black and white

From me:

I continue to be in a funk. I’m frustrated that I spent all day yesterday doing this really lovely catered dinner, and then I arrived at their home 45 minutes late and without the cocktails. it’s shitty that i had to hand back 50€ (the price of the cocktails and the tip she was going to give me). I’m pissed that I spent 45 minutes in the car, lost, without a GPS, without a cell phone, without a map. I’m cranky that i don’t know the city well enough to drive without a map. I’m disappointed that the pregnant woman didn’t get her homemade lemonade that i did just for her.

And what’s interesting about how my thoughts are swarming this morning — and i’m writing this out because i suspect I am not alone in this kind of thinking — is that my first reflex is to say “i’m not doing catered dinners any more. It’s too stressful. Too much can go wrong.”

My default setting is an all-or-nothing way of thinking.

If this didn’t work, the only solution is to stop it all.

Of course, that kind of black-and-white thinking is super familiar to boozers.  If I feel shitty? Then I should have booze.  Very black and white. Are there other things i could do/drink/say to avoid drinking (i.e. are there other shades of grey?) Maybe there are, but we have a tendency to slam right to the other extreme.  Black and white. My day sucks = i am going to drink.  My kids are misbehaving and i’m a crappy mother = i deserve a drink. Black and white.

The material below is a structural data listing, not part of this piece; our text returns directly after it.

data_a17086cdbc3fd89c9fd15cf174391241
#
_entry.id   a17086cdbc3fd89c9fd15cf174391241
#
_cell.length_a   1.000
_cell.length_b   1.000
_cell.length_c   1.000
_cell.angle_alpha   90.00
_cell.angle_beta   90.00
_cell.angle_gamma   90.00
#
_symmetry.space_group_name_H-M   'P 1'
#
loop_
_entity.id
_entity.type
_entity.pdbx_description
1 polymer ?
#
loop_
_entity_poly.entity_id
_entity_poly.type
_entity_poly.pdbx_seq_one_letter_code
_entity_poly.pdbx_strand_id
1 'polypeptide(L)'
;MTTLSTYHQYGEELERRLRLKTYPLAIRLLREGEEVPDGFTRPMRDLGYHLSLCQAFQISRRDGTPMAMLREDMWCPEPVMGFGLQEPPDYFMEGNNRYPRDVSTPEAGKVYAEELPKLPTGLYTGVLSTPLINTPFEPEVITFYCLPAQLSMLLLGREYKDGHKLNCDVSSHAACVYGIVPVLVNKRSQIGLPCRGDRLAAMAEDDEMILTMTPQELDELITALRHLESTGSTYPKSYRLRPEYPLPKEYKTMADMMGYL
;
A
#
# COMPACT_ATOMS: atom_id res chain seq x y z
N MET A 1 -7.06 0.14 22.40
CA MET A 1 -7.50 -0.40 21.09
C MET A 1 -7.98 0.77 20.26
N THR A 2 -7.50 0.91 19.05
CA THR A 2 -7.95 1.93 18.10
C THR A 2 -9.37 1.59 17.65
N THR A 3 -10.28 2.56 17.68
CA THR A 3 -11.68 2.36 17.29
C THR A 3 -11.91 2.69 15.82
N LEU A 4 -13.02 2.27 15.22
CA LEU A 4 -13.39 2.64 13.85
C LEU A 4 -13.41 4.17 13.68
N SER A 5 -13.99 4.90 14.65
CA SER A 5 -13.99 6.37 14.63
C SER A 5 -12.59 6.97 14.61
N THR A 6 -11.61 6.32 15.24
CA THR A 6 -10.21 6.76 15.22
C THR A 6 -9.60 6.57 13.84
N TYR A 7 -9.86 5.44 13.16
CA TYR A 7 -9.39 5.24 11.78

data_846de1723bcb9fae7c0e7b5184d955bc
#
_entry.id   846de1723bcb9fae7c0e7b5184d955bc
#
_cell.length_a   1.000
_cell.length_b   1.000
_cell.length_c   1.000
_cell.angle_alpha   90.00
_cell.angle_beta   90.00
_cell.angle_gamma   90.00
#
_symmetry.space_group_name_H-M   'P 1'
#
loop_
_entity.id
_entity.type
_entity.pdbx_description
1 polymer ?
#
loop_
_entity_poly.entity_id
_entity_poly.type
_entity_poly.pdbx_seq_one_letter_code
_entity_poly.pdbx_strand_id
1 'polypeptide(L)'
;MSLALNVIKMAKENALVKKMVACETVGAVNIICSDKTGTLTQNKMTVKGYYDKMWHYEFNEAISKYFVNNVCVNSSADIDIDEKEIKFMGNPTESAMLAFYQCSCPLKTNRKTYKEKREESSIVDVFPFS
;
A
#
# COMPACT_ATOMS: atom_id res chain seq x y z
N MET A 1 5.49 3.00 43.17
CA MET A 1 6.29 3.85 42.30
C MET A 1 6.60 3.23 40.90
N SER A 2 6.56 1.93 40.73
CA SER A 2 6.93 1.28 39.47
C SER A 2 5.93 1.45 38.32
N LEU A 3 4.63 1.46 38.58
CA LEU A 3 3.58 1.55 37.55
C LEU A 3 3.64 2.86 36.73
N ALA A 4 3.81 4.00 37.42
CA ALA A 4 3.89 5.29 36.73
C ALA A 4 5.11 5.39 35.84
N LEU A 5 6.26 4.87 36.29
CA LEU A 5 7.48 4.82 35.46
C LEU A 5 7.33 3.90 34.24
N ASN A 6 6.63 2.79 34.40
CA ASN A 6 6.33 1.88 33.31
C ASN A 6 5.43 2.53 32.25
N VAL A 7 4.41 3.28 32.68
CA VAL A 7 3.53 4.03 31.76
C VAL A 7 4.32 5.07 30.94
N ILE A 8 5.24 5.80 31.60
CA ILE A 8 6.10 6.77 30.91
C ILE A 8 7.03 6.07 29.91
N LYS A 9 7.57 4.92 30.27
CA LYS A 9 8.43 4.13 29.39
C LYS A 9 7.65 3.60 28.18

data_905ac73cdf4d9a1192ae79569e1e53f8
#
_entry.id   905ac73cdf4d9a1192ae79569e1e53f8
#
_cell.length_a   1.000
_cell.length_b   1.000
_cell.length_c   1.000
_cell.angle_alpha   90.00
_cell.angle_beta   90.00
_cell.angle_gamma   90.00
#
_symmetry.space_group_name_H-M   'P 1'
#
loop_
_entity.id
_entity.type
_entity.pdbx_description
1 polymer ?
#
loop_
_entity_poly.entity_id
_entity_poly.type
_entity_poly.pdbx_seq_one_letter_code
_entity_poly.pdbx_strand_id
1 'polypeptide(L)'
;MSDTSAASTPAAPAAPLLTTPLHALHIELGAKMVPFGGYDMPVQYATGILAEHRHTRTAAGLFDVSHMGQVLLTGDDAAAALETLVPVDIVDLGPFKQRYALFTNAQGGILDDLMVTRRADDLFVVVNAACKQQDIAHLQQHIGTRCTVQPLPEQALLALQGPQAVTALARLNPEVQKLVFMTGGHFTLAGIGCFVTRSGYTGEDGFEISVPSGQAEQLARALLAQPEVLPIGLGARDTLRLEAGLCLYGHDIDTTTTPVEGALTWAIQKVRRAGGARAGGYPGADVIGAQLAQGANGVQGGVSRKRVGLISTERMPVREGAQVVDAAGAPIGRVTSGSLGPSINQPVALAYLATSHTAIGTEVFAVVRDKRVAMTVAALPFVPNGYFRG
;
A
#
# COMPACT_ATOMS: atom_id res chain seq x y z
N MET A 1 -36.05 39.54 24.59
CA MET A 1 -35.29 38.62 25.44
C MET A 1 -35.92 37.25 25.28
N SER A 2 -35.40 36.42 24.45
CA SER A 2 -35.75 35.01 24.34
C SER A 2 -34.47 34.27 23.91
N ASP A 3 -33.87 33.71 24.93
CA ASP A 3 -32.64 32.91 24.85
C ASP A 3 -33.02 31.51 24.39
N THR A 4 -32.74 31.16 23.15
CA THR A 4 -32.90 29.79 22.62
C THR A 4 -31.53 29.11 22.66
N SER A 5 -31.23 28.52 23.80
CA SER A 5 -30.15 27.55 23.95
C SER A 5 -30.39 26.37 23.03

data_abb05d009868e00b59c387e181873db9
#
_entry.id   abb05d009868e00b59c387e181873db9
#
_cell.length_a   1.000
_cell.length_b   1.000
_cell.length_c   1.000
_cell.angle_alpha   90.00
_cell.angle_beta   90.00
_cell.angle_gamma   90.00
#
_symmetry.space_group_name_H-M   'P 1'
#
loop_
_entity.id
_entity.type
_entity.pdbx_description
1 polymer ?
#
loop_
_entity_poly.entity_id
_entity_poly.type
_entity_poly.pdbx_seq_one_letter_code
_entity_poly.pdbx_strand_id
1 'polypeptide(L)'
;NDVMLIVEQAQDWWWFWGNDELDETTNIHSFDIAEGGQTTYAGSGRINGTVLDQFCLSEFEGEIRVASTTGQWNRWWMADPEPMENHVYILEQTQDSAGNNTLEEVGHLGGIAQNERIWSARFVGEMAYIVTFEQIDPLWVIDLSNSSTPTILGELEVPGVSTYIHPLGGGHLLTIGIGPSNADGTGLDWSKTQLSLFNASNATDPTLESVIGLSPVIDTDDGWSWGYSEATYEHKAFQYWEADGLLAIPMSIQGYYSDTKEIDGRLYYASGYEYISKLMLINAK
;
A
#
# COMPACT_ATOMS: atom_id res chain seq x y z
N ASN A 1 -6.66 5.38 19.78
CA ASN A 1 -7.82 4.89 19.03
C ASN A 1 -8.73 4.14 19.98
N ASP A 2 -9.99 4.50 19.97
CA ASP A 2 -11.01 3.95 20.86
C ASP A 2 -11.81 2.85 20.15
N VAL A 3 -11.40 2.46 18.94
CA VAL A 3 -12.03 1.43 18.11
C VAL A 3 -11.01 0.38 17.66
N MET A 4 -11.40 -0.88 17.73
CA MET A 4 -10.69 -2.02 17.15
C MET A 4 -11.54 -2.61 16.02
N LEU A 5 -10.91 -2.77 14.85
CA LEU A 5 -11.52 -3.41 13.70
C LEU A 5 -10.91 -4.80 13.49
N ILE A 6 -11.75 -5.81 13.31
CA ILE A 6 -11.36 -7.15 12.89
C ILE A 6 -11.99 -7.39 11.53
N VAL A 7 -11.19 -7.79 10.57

It’s a learning process to be able to stop long enough, to realize that there are shades of grey. There are other possibilities of support I can invoke.

Instead of giving up catering (which i won’t but i can’t believe my thoughts even go there), in my case, I could get a portable GPS. I could ensure that the rental car has a functioning GPS. I could upgrade my iPad to have internet. I could buy a regular paper map. I could finally get a fucking cell phone. I could cater dinners but not offer delivery and have clients pick up here.

Shades of grey when we wolfie starts saying that drinking would be a good idea:  we can call someone, we can blog, we can read something inspiring, we can re-listen to an audio, we can go to bed, we can take a nap, we can cry, we can go for a run, we can drink something bitter. and we can wait.

As I drove around yesterday, lost, my thoughts were “why does this have to be so hard?”

And the answer is:  It doesn’t have to be this hard. There are tools and supports available. Why aren’t you taking advantage of them. Why are you driving around without even a fucking paper map? Who does that? Who makes it that hard?

Yeah.

it’s like feeling shitty, and making things harder than they need to be, is part of how we lived our lives as drinkers.  And once we get sober, we have to learn/remember that THIS IS NOT HOW I LIVE ANYMORE.

It’s not how we live anymore, because NOW we ask for and NOW we accept help. We have supports and tools in our toolbox. AND we fucking USE THEM.